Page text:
Tuesday, August 31, 2010

Madness quilt

I have been working too hard today for much but I did find this pic of a quilt I made by hand a couple of years back - that is I finished it a couple of years back. I think I'd been at it on and off for about 8 years before that!

I was a bit deranged when I designed it I think!

Of course I just had to get the obligatory ladder into the one shot that looks ok :)


Thursday, August 26, 2010


The hen run is still rather emptier than it was with both the old rooster and hen (over 10 years old) dying followed rather surprisingly by the young rooster. That was unexpected so now we have to consider what to have next. I still like the idea of fresh eggs every day even although I can't eat them (allergic). The boys still devour what the elderly girls provide so the need is still there.

I think I'd still prefer bantams just because they are less destructive in the garden when let out and I'm hoping that perhaps one of the old girls (yougest is 6, older three are 8), might oblige by being broody with a new batch of chicks.

The senior hen (named Houdini because of her escape antics when younger), has started to crow. It looks a bit odd but I think she feels that as the dominant hen she should stand in for the deceased males. She sounds quite realistic but quite a lot quieter than the real thing.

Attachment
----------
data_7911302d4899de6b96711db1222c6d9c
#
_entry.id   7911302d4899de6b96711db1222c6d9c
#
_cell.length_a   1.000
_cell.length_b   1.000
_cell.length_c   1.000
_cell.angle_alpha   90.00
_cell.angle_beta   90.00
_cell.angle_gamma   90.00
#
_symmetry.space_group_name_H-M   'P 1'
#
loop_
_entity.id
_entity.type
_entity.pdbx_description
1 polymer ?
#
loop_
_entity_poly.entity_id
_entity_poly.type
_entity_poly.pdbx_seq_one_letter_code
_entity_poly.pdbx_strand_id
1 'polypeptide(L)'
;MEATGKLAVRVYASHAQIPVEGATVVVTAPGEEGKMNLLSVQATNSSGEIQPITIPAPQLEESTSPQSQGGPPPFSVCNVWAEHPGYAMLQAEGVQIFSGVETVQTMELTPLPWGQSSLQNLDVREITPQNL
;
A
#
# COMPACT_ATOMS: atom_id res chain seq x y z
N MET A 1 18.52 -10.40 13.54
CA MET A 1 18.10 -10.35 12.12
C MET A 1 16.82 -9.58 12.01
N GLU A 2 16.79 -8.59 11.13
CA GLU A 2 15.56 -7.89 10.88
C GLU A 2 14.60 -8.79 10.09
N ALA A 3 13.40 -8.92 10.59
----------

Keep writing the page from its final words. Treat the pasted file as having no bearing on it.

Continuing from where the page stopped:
The photos were mostly taken by the boys a couple of years back.


Friday, August 20, 2010

Pumpkin soup the easy way

Todays photos are Karitane beach north of Dunedin

Take a pumpkin of any size, shape or type and chop, peel and core it. Small pieces for fast cook or big pieces for slow cook. Add one or two carrots, sliced and one or two onions, sliced. Cover with beef stock and cook on stove top until tender. Blend and serve with salt and pepper to taste and a swirl of sour cream if you happen to have some or some grated cheese if you can be bothered :)

I have been known to add a little fish sauce for extra bite or a splash of worcester sauce. I have also been known to add a leek or two and a clove of garlic if I felt like it.

A large pumpkin might go towards two pots of soup or some roasties. Apart from getting the #$%^%$ skin off the pumpkin, the whole thing can be done in about 30 minutes flat from go to serve. Which is great if you have unexpected guests (I fed 8 peeps with one pot the other day)

Hint - If you are doing the fast method it might pay to fry up the onion and garlic in a little oil first. It cooks down better that way. Or you can just add the onions/garlic to the stock when you prepare that! (if its home made that is).

viv in nz

Monday, August 16, 2010

Sunday - again!

And tomorrow its back to work although not for the usual stuff - there's a meeting instead.

We did a birthday party yesterday in rain and dense fog. This did matter as the boys (and girl) were going to walk the Mt Cargill track top down. Well I got them there ok and the view was....minimal. The fog also made driving rather interesting! Shame in some ways although m did get a few nicely atmospheric photos.